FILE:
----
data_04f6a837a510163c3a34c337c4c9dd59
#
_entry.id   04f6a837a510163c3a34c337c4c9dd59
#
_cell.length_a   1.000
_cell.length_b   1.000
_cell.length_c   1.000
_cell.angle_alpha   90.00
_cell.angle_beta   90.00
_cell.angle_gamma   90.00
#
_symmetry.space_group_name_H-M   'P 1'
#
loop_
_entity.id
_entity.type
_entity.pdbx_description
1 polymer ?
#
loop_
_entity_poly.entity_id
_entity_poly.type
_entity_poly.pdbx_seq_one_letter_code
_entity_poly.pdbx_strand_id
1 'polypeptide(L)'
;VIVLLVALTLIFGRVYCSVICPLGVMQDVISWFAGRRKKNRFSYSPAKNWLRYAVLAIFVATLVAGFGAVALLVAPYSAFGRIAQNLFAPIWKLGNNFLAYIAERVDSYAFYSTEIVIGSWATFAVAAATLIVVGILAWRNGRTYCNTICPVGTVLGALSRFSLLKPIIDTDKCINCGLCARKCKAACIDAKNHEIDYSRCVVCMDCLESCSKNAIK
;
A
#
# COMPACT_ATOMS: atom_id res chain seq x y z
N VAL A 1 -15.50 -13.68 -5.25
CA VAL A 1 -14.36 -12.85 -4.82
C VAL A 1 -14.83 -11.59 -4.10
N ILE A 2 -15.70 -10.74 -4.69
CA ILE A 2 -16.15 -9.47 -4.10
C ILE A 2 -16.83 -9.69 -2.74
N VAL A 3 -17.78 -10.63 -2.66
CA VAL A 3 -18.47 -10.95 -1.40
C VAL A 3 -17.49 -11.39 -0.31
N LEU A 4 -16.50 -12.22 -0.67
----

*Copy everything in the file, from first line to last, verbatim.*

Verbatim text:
data_04f6a837a510163c3a34c337c4c9dd59
#
_entry.id   04f6a837a510163c3a34c337c4c9dd59
#
_cell.length_a   1.000
_cell.length_b   1.000
_cell.length_c   1.000
_cell.angle_alpha   90.00
_cell.angle_beta   90.00
_cell.angle_gamma   90.00
#
_symmetry.space_group_name_H-M   'P 1'
#
loop_
_entity.id
_entity.type
_entity.pdbx_description
1 polymer ?
#
loop_
_entity_poly.entity_id
_entity_poly.type
_entity_poly.pdbx_seq_one_letter_code
_entity_poly.pdbx_strand_id
1 'polypeptide(L)'
;VIVLLVALTLIFGRVYCSVICPLGVMQDVISWFAGRRKKNRFSYSPAKNWLRYAVLAIFVATLVAGFGAVALLVAPYSAFGRIAQNLFAPIWKLGNNFLAYIAERVDSYAFYSTEIVIGSWATFAVAAATLIVVGILAWRNGRTYCNTICPVGTVLGALSRFSLLKPIIDTDKCINCGLCARKCKAACIDAKNHEIDYSRCVVCMDCLESCSKNAIK
;
A
#
# COMPACT_ATOMS: atom_id res chain seq x y z
N VAL A 1 -15.50 -13.68 -5.25
CA VAL A 1 -14.36 -12.85 -4.82
C VAL A 1 -14.83 -11.59 -4.10
N ILE A 2 -15.70 -10.74 -4.69
CA ILE A 2 -16.15 -9.47 -4.10
C ILE A 2 -16.83 -9.69 -2.74
N VAL A 3 -17.78 -10.63 -2.66
CA VAL A 3 -18.47 -10.95 -1.40
C VAL A 3 -17.49 -11.39 -0.31
N LEU A 4 -16.50 -12.22 -0.67